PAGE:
Silk has a history of some 4,500 years in China, so they have become adept at producing many different types of silk, as well as dyeing it and weaving different patterns into the fabric. Suzhou is famous for its silk production. In the Suzhou Silk Factory you can see a display of the life-cycle of the silk worm and demonstrations of how the silk is harvested from the cocoons and eventually woven into fabric. It is quite astonishing to learn that one cocoon can produce about 2 km of silk strand, and that several of these strands are twined together to make a single thread. The process is so slow and painstaking; it comes as no surprise that genuine hand-made silk articles are so expensive.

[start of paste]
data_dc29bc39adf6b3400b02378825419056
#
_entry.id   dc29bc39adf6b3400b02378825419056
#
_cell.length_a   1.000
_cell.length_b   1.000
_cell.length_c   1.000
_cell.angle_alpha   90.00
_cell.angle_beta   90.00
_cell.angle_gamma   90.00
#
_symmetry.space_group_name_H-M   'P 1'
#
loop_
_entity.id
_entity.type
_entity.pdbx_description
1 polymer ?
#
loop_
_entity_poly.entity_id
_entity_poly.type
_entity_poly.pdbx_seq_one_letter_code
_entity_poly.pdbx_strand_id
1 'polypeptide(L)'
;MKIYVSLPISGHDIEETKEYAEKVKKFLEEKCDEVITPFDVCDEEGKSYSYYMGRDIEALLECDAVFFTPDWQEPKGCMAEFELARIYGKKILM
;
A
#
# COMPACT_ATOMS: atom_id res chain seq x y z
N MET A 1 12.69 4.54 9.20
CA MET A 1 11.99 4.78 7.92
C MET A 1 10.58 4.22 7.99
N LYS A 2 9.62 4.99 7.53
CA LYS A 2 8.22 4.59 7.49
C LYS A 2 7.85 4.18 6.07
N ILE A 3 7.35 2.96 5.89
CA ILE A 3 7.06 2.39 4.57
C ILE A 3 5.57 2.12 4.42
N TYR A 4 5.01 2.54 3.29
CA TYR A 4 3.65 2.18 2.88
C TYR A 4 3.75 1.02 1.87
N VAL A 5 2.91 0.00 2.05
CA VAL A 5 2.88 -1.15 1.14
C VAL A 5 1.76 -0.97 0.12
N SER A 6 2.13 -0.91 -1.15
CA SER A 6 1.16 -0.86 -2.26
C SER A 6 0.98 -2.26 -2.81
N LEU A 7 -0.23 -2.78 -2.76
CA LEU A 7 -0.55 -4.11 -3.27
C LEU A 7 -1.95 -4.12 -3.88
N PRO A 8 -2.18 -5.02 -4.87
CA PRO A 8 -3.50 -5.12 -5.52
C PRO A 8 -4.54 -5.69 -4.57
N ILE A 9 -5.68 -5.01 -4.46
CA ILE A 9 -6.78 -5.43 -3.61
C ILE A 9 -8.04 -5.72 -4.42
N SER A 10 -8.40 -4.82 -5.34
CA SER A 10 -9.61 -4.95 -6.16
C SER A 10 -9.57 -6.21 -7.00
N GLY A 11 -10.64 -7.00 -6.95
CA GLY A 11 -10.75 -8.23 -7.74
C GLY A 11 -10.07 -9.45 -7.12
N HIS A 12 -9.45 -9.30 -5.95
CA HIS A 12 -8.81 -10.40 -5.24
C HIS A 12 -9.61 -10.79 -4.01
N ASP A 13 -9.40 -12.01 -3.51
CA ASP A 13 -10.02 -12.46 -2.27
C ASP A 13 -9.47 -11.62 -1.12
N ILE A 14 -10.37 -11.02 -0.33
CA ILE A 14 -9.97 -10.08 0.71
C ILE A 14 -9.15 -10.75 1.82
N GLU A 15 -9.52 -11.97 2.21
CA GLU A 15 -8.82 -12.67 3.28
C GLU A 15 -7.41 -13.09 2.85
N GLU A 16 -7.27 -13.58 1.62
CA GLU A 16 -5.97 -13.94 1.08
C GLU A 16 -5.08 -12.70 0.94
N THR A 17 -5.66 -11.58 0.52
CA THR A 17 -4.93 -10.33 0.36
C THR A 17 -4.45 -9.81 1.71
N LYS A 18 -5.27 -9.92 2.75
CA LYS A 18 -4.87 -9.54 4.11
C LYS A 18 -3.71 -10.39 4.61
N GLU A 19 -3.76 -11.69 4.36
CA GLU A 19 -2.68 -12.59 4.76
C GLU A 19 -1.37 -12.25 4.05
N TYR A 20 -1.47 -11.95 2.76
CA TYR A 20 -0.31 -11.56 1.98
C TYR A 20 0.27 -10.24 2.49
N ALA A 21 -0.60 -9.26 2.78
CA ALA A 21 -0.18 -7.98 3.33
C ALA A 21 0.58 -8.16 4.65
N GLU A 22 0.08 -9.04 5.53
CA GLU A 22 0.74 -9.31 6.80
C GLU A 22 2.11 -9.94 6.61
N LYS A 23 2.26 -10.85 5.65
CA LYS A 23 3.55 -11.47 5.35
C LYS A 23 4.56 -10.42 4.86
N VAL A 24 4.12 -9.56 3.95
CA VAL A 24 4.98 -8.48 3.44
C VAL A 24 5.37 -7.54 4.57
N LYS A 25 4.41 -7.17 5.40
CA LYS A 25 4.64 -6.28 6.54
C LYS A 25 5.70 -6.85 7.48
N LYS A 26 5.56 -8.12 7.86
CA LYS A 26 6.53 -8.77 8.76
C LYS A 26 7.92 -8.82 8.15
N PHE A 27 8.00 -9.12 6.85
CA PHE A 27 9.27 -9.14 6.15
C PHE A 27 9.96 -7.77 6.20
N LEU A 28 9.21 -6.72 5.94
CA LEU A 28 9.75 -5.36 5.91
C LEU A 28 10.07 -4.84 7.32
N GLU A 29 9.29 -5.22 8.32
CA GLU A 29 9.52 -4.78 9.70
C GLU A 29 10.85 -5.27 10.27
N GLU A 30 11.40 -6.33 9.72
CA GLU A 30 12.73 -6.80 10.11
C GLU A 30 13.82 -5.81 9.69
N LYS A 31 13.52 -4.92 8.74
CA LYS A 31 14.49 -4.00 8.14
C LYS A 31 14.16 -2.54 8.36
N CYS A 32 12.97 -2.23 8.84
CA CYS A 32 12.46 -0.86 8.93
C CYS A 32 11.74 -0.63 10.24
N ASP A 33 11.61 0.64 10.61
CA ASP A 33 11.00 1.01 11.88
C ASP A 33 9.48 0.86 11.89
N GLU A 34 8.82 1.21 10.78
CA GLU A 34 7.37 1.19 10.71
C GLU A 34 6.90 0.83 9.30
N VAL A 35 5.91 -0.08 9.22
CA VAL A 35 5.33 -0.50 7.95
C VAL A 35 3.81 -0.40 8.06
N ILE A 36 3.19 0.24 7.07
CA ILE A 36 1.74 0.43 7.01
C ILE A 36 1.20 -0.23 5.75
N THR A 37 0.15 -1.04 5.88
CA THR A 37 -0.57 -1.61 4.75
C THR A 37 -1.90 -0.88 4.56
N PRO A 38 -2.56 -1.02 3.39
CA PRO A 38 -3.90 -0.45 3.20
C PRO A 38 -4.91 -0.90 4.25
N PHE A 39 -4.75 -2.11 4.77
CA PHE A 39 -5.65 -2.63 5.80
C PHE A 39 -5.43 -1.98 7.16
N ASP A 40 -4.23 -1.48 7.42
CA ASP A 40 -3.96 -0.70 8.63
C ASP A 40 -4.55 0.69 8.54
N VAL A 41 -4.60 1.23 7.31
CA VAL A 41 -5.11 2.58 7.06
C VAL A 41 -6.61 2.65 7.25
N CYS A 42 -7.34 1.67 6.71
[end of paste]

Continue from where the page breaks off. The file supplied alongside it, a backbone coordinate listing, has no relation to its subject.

The selected cocoons are boiled to kill the worm and loosen up the single filament that that makes up the cocoon. The filaments of several cocoons are combined to make a single thread that is reeled by this machine. Spools of thread are produced, and then sent to looms to be woven into silk cloth. This is basically an automated system of a process that was discovered several thousands of years ago. Chinese legend tells of Xi Ling-Shi (~2640 BC) observing some silkworms eating mulberry leaves. She collected some of the cocoons, and while drinking tea, Xi Ling-Shi accidentally dropped one of the cocoons into her tea cup. She noticed a small strand of thread separating from the cocoon, and she unwound the strand onto her finger, realizing that it could be used as weaving thread.